OS algorithms for the memory cache and disk management are highly sophisticated, and tweaking them without a deep understanding of the effects is highly dangerous to the health of the disk and OS.

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  • "so one will not get more performance, but rather less, than with a classic disk-based installation" I never said you would get more performance with an USB installation, quoting myself "since the live usb is a lot slower and sometimes hangs compared to a normal installation on a sata drive" – Chiel ten Brinke Nov 8 '17 at 9:43
  • "No tweaks are necessary to improve memory usage." You sort of contradicted yourself with what you said earlier "removable devices are physically flushed more". In my experience, especially when the usb does not (properly) implement duplex I/O as the USB 3.0 standard prescribes, this flush of writes really slows the OS down, and the computer hangs every few seconds with applications that do frequent writes, like browsers. Preventing the OS to flush writes here would make a performance difference. – Chiel ten Brinke Nov 8 '17 at 9:48
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    Tweaking disk policies is an extremely risky way to go - you can find examples on this forum. If you are trying to get appreciably more speed out of a slow computer, you should invest in hardware. I know that this is not what you would like to hear, but unfortunately there are no magical solutions (or they would have been already incorporated in Linux). – harrymc Nov 8 '17 at 10:01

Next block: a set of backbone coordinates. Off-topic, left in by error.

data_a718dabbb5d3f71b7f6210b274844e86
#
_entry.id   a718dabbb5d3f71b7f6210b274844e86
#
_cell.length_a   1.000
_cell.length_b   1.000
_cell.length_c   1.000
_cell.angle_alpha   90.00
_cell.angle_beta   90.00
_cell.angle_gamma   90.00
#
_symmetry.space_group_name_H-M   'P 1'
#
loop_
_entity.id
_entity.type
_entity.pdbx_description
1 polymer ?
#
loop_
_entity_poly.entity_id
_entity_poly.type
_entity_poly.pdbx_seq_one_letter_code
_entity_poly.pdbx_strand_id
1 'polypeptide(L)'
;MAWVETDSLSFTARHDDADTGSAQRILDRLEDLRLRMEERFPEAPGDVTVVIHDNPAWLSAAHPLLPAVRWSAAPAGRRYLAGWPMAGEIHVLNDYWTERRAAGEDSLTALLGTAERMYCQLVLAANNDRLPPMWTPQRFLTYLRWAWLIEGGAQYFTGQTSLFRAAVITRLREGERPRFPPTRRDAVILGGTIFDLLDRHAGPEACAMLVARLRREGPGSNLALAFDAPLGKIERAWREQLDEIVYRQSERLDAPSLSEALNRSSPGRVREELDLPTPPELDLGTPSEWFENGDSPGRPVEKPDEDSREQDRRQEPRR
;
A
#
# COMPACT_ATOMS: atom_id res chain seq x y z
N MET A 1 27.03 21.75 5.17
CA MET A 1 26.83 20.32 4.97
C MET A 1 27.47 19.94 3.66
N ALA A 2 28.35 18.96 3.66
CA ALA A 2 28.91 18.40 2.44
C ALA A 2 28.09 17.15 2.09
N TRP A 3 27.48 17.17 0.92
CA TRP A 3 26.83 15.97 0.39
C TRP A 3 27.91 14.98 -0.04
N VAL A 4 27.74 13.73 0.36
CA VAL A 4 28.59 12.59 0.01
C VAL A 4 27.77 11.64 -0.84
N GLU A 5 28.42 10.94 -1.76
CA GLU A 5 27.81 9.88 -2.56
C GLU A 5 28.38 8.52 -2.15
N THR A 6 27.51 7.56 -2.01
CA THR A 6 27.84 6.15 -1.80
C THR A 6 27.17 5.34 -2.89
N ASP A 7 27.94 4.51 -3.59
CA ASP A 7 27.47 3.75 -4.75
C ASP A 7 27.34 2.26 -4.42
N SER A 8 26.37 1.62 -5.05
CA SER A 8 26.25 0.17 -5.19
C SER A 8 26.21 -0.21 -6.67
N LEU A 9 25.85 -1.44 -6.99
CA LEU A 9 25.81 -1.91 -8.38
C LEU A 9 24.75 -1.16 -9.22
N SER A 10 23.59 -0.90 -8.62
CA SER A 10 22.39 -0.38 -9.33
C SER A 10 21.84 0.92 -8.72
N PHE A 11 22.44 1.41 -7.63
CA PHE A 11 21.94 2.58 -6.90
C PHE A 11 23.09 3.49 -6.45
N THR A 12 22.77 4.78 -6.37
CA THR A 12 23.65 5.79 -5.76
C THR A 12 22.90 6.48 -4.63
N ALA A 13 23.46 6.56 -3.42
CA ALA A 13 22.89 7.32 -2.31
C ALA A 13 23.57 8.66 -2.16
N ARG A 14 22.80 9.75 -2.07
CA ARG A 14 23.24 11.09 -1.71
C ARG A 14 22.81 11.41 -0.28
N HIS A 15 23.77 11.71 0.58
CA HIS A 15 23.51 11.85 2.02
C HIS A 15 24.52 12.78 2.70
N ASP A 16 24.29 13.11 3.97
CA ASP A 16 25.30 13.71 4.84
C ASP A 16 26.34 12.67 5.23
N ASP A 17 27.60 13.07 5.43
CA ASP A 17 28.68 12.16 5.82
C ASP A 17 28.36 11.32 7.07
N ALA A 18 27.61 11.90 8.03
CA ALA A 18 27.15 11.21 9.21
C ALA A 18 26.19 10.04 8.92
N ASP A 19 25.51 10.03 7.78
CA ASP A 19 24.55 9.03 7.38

• I agree upon it being risky – Chiel ten Brinke Nov 8 '17 at 10:39
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+50

Here are my 50 cents.

When running a live linux distro from a CD-rom, the filesystem is readonly. This makes sense because you can't write to a CD-rom. To allow you to create files and make modifications, the live OS uses an additional overlay filesystem on a ramdisk to store your modifications. (There are several ways of implementing this, just google around on linux overlay filesystem to learn more). These changes are lost upon shutdown however, as they are not stored on the CD-rom, but on ram.

When booting a live distro from an USB drive however, you have the possibility to put this overlay filesystem on the USB drive instead of a ramdisk. This is what's usually called a live usb with persistent storage. The advantage of this is that the changes you make are persisted. The drawback is that the OS writes frequently to your usb drive, which may impact your performance on non-duplex usb drives (e.g. result in frequent freezes). Furthermore this deteriorates the durability of your usb drive, as usb drives aren't really designed to be written often.

To address these two latter issues, you might want to create a ramdisk and manually create an overlay filesystem in there. To persist your changes, save this filesystem in a file on your USB drive upon shutdown, and restore it upon startup.

Creating an overlay filesystem manually isn't hard. Read this as a start: https://wiki.archlinux.org/index.php/Overlay_filesystem

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  • Could you please share more details on how to store and restore this overlay filesystem from the USB drive? – Chiel ten Brinke Nov 10 '17 at 15:03